NABOKV-L post 0014308, Thu, 7 Dec 2006 22:53:30 -0500

PF: Royal Weeds and Webster's 2nd
In CK's commentary to Line 347, just after the "Here Papa pisses"
joke, Kinbote notes a "square plot invaded with willow herb,
milkweed and ironweed, and teeming with butterflies, contrasted
with the goldenrod all around it." As usual, there is method in
the grouping. They are all, of course, plants which attract
butterflies, but they also relate to Kinbote's regal background
and to his role as commentator.

Willow Herb: More commonly known as Purple Loosestrife. Purple
is the color of royalty. It is also a notoriously invasive (note
Kinbote's verb, "invaded") species. Indeed, in New York State, it
is forbidden to plant Loosestrife, as it will quickly take over
any swampy area and crowd out the native species. Worse, the stalk
of the Loosestrife is so woody that waterfowl find it useless for
nesting. So "Willow Herb" fits nicely with the idea of Charles as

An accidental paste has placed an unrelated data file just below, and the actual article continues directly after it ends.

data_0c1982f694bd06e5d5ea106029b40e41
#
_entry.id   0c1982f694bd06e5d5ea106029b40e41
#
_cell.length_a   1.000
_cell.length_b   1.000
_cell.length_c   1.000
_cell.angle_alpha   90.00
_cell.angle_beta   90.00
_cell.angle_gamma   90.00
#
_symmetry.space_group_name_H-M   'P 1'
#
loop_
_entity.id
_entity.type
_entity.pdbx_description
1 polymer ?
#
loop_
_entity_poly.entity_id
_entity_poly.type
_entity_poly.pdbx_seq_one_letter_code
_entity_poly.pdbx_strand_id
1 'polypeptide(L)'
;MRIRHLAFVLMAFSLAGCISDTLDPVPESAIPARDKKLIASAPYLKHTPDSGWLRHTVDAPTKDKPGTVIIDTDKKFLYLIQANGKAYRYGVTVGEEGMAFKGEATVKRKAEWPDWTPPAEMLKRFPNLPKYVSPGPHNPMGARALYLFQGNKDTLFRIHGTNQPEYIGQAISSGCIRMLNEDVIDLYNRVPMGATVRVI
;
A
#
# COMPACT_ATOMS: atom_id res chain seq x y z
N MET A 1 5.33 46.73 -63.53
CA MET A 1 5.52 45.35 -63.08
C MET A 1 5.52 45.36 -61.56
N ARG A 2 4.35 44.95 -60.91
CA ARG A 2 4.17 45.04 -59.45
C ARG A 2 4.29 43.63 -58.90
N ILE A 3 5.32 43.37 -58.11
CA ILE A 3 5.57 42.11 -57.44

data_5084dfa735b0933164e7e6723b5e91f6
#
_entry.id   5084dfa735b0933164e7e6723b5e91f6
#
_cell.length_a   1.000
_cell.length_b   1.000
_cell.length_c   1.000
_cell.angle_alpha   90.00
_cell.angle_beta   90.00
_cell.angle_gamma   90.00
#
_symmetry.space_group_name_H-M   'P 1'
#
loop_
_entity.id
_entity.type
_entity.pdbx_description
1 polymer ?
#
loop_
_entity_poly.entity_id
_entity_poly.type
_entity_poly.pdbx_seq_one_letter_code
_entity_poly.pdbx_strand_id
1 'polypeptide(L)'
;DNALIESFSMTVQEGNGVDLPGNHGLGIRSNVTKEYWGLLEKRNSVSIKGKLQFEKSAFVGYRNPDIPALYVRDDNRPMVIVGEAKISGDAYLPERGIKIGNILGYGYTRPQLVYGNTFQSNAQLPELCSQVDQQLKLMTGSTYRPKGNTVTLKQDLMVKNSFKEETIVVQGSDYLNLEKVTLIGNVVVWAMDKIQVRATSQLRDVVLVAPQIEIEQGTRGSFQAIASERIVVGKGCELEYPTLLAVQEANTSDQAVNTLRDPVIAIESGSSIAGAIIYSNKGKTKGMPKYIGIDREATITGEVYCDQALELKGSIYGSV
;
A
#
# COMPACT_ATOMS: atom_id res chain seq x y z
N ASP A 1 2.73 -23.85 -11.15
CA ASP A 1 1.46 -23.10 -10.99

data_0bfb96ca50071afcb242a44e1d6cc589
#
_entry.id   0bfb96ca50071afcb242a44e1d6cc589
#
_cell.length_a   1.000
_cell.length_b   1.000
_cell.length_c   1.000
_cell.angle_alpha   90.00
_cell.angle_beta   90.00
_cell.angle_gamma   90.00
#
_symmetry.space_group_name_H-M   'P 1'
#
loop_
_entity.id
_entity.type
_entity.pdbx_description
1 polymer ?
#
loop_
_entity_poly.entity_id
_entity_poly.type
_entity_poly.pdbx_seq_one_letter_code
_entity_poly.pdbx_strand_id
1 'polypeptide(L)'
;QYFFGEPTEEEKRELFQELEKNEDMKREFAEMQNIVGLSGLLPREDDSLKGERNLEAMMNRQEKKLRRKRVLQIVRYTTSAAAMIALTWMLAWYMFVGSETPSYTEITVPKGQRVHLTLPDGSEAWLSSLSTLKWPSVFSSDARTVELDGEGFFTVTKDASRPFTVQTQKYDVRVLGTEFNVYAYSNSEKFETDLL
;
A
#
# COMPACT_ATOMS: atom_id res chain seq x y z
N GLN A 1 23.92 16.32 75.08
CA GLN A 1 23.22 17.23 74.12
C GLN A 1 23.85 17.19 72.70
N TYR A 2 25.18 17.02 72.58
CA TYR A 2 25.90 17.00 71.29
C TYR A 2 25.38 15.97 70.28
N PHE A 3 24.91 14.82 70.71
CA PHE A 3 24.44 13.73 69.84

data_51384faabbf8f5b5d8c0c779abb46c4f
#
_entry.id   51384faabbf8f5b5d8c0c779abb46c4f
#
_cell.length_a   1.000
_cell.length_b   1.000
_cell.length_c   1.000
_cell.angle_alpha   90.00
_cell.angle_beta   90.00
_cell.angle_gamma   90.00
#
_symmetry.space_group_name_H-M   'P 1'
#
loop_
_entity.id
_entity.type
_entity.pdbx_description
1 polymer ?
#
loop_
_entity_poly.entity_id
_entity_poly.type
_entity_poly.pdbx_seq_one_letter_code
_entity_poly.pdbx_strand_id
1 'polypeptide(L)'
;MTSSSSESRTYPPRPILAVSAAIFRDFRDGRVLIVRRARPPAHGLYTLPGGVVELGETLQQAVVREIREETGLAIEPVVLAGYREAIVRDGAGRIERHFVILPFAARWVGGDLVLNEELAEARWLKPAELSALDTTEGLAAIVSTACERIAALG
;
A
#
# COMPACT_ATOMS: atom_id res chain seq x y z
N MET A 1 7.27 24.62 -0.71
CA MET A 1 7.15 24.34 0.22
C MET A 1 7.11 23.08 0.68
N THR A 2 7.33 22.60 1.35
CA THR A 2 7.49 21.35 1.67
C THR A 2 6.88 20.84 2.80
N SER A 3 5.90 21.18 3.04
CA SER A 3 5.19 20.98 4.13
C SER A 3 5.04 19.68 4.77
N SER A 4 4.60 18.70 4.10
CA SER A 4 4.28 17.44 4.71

invasive species (like the European Starling) or parasite (bot).

Milkweed: This one is obvious, since milkweed is the host plant
for Monarch butterflies--the most common, or at least most noticed,
butterfly in the northeastern U.S. It is also known as "spurge,"
since it has a milky (latex) emission. Spurge, according to
Webster's 2nd, can mean "to purge, purify."

Ironweed: Sometimes called fireweed. It is also purple, thus royal.


Since receiving my copy of Webster's 2nd (thank you Salt Lake City),
I've been struck by how often illustrated words show up in PF. I did
a little survey (surely incomplete) of the full-page plates and came
up with the following, all of which are mentioned somewhere in PF.
No doubt I missed some. #s in parentheses are facing pages in

Farman airplane (54)
Cedar Waxwing (272)
Bobolink (272)
Robin (272)
Luna Moth (364)
Red Admiral (364)
Disa Uniflora orchid (658)
Jasper (orbicle of jasp) (1042)

A quick scan through the in-text illustrations from Aa-Ci revealed
the following:

alder 61
aments 83
automatic pistol 187
bat 230
beaver 241
bird (waxwing) 272
bobolink 300
botfly and bot 315
brain of man (looks like a walnut) 324
capercaille 397
carnation 408
cedar waxwing 430
cicada 484

I also noted illustrations for "aeolian harp" (which appears
early in Lolita) and for "bend sinister" (a surprise to me!).
Yes, I should be grading papers.

Matthew Roth

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